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Goleta Valley floodplain. (City of Goleta map)

If the level of cooperation between public agencies is any indication of how serious this winter’s rains are going to affect the valley, then Goleta’s in for a doozy.

“This is the most cooperative I’ve seen the various layers of government working to address a single problem,” Goleta City Manager Dan Singer said last Thursday, during a joint forum held by the city, the Goleta Valley Chamber of Commerce, Santa Barbara County Flood Control and others. The meeting was held specifically to inform local businesses in the city’s floodplain of what they can do to protect themselves against floods expected to come with winter rains.

Because July’s Gap Fire burned so close to the Goleta Valley’s northern border, it is expected that erosion and debris during winter rains will fill and clog several of the creeks that flow down to the city, leading to flooding and mudflow. All seven of the Goleta Valley’s watersheds were burned by the fire.

Particularly affected will be several businesses in Goleta’s floodplain, including Path Point, Raytheon, Wilson Printing, Launchpoint Technologies, Willow Springs, Maravilla and others in Old Town Goleta. The Santa Barbara Airport is also in the floodplain and for weeks has been preparing for the winter storms. Even Goleta’s City Hall could be affected.

The hydromulching effort finished by the U.S. Forest Service and taken up by Santa Barbara County will help during light rains, said Jon Frye, from Santa Barbara County Flood Control, but by no means will it control all of the erosion and runoff in the case of downpours.

“In the extreme events, all bets are off,” he said.

The next best thing for properties most likely to be affected by winter flows?

“Now would be a great time to consider flood insurance for your properties,” Frye said. “Whether you’re in a special flood hazard area or not.” According to statistics, he said, there are more properties surrounding floodplains than there are properties in them.

The sooner flood insurance is purchased, the better, because such policies take 30 days to go into effect.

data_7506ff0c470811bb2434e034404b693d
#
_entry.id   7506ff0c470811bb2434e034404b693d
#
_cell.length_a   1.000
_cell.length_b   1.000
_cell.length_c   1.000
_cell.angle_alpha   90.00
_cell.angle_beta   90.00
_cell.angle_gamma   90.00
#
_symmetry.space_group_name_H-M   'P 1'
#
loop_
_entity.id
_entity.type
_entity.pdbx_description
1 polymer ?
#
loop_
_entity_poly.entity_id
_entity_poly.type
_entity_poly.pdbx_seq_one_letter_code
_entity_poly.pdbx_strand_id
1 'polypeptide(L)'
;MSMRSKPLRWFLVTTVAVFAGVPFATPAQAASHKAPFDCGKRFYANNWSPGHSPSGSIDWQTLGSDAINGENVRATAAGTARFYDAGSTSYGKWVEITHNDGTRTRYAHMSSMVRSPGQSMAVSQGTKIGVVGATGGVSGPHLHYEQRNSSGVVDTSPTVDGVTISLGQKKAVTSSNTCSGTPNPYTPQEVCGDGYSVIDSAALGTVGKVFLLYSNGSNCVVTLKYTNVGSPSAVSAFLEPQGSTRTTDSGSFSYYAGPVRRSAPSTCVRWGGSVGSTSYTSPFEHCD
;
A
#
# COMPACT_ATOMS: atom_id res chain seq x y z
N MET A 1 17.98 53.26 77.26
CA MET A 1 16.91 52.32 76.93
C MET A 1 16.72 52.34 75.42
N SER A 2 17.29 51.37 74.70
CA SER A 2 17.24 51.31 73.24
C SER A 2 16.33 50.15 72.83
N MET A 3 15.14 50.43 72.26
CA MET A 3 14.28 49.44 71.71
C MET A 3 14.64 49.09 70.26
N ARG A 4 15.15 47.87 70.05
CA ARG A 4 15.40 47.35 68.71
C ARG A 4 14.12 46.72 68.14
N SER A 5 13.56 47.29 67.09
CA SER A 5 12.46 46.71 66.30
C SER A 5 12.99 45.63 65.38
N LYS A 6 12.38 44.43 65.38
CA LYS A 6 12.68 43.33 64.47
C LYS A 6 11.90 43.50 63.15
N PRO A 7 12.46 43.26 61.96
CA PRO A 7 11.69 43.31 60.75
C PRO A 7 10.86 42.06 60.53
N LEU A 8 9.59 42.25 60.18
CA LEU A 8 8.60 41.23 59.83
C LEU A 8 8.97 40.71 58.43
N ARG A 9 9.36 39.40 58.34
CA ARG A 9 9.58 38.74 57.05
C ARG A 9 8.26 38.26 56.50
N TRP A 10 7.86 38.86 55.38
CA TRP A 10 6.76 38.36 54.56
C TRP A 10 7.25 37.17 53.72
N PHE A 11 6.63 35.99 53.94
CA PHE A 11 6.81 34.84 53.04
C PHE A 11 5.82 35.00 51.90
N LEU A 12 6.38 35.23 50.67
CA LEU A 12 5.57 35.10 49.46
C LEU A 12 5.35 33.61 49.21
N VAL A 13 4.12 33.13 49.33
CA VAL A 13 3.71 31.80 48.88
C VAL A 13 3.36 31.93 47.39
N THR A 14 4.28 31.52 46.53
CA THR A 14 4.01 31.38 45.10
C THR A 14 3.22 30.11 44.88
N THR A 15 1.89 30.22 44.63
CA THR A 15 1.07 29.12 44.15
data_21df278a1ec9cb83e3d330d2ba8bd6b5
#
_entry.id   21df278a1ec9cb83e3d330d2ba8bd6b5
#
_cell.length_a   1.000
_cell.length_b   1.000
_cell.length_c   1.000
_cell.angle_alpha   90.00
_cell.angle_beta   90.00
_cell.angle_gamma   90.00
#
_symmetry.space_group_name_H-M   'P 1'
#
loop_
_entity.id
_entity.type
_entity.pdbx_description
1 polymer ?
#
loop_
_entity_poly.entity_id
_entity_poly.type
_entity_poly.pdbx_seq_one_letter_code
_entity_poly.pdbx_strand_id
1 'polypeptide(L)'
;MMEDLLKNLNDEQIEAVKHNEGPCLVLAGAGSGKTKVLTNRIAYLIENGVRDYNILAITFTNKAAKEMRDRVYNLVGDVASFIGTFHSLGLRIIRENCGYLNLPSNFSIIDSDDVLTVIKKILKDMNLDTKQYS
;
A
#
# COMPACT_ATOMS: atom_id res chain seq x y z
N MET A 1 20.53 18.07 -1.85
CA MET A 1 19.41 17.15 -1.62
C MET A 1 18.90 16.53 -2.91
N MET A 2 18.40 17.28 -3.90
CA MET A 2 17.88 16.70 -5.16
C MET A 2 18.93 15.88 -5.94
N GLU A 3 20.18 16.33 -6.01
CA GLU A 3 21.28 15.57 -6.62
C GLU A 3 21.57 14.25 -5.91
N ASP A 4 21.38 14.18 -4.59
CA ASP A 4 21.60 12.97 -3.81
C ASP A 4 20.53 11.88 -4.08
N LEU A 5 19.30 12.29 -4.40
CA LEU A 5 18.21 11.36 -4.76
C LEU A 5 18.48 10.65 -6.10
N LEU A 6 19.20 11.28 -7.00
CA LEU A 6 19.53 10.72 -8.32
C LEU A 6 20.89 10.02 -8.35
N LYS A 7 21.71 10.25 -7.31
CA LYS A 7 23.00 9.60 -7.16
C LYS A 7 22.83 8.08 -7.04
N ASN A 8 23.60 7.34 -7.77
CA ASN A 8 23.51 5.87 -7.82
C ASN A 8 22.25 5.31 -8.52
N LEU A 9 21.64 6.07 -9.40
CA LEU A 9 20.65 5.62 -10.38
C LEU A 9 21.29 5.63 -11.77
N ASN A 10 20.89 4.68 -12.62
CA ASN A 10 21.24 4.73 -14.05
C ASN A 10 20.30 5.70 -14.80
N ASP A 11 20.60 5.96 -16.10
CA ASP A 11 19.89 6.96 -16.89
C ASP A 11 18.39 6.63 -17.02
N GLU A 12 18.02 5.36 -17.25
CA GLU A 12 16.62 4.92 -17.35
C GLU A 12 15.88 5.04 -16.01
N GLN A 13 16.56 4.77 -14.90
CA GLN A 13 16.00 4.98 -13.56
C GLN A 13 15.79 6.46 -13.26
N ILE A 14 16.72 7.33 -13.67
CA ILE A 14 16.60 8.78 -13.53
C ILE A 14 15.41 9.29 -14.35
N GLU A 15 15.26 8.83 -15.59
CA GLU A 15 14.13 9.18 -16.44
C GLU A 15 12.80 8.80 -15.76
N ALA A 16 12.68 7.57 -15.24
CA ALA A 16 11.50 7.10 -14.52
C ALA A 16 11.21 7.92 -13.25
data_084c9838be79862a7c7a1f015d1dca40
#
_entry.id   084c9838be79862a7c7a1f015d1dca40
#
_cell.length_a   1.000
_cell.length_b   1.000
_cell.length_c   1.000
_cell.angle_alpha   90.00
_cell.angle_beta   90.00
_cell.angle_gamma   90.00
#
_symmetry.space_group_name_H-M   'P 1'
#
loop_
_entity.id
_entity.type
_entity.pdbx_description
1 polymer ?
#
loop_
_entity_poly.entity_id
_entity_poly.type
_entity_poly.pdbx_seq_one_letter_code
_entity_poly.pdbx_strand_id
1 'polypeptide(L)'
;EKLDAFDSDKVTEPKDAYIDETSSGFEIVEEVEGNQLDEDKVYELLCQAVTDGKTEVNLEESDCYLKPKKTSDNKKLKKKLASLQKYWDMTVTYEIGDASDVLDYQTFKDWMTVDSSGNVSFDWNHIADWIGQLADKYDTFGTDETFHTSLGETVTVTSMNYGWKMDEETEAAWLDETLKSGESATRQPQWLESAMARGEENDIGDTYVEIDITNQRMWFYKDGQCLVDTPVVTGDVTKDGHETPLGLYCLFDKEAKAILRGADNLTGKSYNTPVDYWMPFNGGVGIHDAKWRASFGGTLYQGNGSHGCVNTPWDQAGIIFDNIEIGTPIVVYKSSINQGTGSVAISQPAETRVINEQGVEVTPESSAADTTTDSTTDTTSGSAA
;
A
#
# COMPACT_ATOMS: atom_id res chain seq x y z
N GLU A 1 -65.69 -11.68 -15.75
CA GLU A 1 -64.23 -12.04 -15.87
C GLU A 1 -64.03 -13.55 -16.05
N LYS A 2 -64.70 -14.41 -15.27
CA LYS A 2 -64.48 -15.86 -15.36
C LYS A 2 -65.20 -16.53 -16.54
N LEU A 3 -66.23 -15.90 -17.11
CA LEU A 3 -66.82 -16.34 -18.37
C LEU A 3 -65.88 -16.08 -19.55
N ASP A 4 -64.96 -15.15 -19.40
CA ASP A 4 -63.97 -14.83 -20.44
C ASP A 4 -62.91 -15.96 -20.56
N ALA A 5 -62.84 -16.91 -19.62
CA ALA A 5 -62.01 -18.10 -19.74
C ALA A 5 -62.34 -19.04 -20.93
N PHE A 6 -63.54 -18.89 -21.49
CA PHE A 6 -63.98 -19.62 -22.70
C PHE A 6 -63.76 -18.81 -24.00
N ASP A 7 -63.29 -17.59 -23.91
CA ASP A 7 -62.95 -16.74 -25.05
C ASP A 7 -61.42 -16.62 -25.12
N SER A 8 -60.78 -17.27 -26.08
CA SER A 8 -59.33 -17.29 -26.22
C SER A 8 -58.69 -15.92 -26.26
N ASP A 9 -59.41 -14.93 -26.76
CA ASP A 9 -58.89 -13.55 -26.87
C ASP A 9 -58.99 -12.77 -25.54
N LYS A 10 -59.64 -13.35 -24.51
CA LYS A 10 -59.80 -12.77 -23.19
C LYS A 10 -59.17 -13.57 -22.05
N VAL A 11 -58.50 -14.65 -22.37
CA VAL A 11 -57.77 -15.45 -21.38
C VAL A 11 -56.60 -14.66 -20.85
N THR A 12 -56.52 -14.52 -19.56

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County Flood Control crews have been working to clear vegetation and other debris that can clog creeks underneath bridges and in culverts. (Sonia Fernandez / Noozhawk photo)

According to Blair Stevens representing FEMA’s FloodSmart Team, flood insurance is not only available but encouraged.

“Commercial structures can be insured to a limit of $500,000 for the building and $500,000 for the contents,” he told Noozhawk. While the insurance covers floods and mudflows, defined as “a flooding condition where a river of liquid and flowing mud moves on the surface of normally dry land areas,” it will not cover mudslides, which “occur when a dry or wet mass of earth or rock moves downhill.”

To find out how to get flood insurance, call Jana Critchfield at FEMA at 510.627.7266. To find out if your property is inside or outside the floodplain, call Santa Barbara County Flood Control at 805.568.3440. Have your parcel number (APN) handy.

Meanwhile, the city of Goleta is in the process of reconstructing bridges and culverts to be able to accept bigger flows.

“We’re also making modifications so that if they were to plug, making sure that water could continue to flow and not back up,” said Steve Wagner, director of the city’s community services department. To help protect businesses and homes, sand bags are available at Fires Station 14, at 320 N. Los Carneros Road.

Should a flood wash through a business, what should owners and management do? That was the topic Kathryn McKee, president of Human Resources Consortia, addressed in her talk. She is the author of a book on the topic.

According to McKee, the five critical steps owners and managers should take to prepare for and endure a disaster include:

» Making the case to plan.
» Forming a planning team.
» Identifying critical business processes that you need to keep going.
» Planning for and with employees.
» Looking at the kind of supplies needed to keep the business going.

According to the city of Goleta and Santa Barbara County, the real work is yet to be done. Between winter storms, County Flood Control and Goleta’s Community Services Department will stand ready to continue clearing clogged waterways in an effort to keep floods from happening. The best thing to do, they told the audience, is to be prepared.

To learn more about disaster preparedness, visit the local Red Cross Web site.

Click here to register with Goleta’s City Alert.

To monitor weather conditions in or near, visit the National Weather Service Web site. The agency has put out more monitors in the burn areas to assess weather conditions in the affected area.

Noozhawk staff writer Sonia Fernandez can be reached at